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Passion in practice

CAMD takes a look at two of its alumni to examine the enduring influence its programs have had on these successful people.

Paula Ries

When PAULA RIES, AS’05, was growing up on a farm in southwest Indiana, her mother made a little extra money by sewing. One day, drawn to an especially beautiful piece of fabric, Ries cut a small swatch to make a doll’s dress—directly from the center of a large piece.

“I only did that once,” Ries said, laughing.

Little did she know then that a passion for design would later bring her award-winning costumes from Hollywood to off-Broadway and back to her alma mater at Northeastern.

Though Ries originally had her eye on fashion design, as a student in the Department of Theatre, she realized that costume design was her calling. “It had everything I loved about fashion and then the extended part, that things you designed you could go see later on stage,” Ries said. And she enjoyed collaboration. “In fashion you’re mostly working on your own projects. In theatre you have a whole group of people to bounce ideas off of.”

As a student, Ries designed costumes for all but two student productions as well as two mainstage shows in the Studio Theatre. She also studied abroad in Italy, an experience she described as “eye opening” and “fabulous.”

“Anyone who wants to do costume design needs to go to Europe,” she said. “You’re exposed to all the things you see in art books that you don’t usually get to see in person.” For instance, Carnival in Venice, with people wandering the streets in full 17th century dress, “was amazing for a costume designer.”

Ries also sings the praises of the liberal arts education she received at Northeastern. “It makes you more creative and opens up your mind,” she said. “It helps you think in different ways and really develops your ability to solve problems.”

After graduation, Ries moved to California and put those problem-solving skills to the test. She worked at a bookstore while designing costumes for little-known films with small budgets, such as one in which she had $500 to create authentic military designs and “crazy futuristic assassin’s wear.” She thrived on the creative challenge, and ended up using a yoga mat someone had discarded in her building’s laundry room for ersatz armor. “Sometimes it’s more fun to have to really think outside the box,” she said.

Then suddenly, at 30, Ries was diagnosed with cancer and moved back to her family’s home in Indiana during treatment. “I don’t think she really realized how serious it was,” Ries’s mother Martha recalled. “People in our community call her a miracle because of what she went through.”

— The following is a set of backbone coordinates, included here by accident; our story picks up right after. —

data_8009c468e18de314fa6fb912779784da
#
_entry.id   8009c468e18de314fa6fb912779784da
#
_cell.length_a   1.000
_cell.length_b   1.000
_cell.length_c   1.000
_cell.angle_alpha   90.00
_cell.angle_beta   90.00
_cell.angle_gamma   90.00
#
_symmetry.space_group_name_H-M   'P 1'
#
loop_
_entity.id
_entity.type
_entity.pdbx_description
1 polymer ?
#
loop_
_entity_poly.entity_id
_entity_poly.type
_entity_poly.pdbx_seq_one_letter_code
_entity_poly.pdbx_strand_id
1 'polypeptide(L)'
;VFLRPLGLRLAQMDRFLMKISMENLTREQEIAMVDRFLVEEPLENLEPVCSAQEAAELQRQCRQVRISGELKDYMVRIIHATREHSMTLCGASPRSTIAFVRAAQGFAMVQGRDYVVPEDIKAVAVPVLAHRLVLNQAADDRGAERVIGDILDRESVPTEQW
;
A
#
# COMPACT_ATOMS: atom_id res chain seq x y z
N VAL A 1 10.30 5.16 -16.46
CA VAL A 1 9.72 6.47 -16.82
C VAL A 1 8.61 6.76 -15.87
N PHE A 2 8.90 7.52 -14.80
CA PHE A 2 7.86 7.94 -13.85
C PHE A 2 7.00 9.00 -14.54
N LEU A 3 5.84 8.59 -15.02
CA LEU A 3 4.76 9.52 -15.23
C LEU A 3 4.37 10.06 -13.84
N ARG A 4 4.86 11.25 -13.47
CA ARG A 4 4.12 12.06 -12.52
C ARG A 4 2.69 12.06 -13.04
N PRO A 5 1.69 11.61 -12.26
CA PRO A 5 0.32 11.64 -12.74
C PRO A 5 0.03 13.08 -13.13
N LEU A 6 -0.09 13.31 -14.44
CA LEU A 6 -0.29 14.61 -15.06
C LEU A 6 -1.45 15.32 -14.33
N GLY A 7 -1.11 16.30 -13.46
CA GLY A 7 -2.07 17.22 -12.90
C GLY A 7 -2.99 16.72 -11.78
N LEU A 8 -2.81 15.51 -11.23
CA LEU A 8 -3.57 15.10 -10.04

Still, through treatment and recurrences in 2009 and 2010, Ries made her way through graduate school at Carnegie Mellon, where she graduated with an MFA in 2013. “You know the universe has other plans for you,” she said. “But I decided this is what I want to do with my life and it’s going to be hard but I couldn’t see myself doing anything else.”

And she’s been going strong ever since, designing costumes for the stage and screen, including the acclaimed off-Broadway show Mayhem and Majesty and the hit television show America’s Got Talent.

Now, as the costume shop manager in CAMD’s Department of Theatre, Ries has found a home at her alma mater designing costumes for department productions and inspiring students to follow in her footsteps.

Her own mentor and now colleague, associate academic specialist and award-winning costume designer Frances Nelson McSherry, said Ries had impressed her so much when she was a student that she “hunted her down” to take the costume shop position. “I knew that she was by far the best person suited for this position,” McSherry said. “I’m so pleased to have known her when she was a student here and then to watch her through graduate school and then come back to Northeastern and pay
it forward.”

As Ries said, “It’s even better than I dreamed up.”

Jack DriscollWhile a student at Northeastern working nights at The Boston Globe’s sports desk, JOHN “JACK” DRISCOLL, AS’57, and the other reporters would play a game with the carbon copies from each other’s type-written stories. For every word they could delete from each other’s carbons without hurting the story, they’d get 10 cents.

It was a valuable collaborative exercise in the economy of language. As Driscoll put it, “It’s good discipline, group learning.”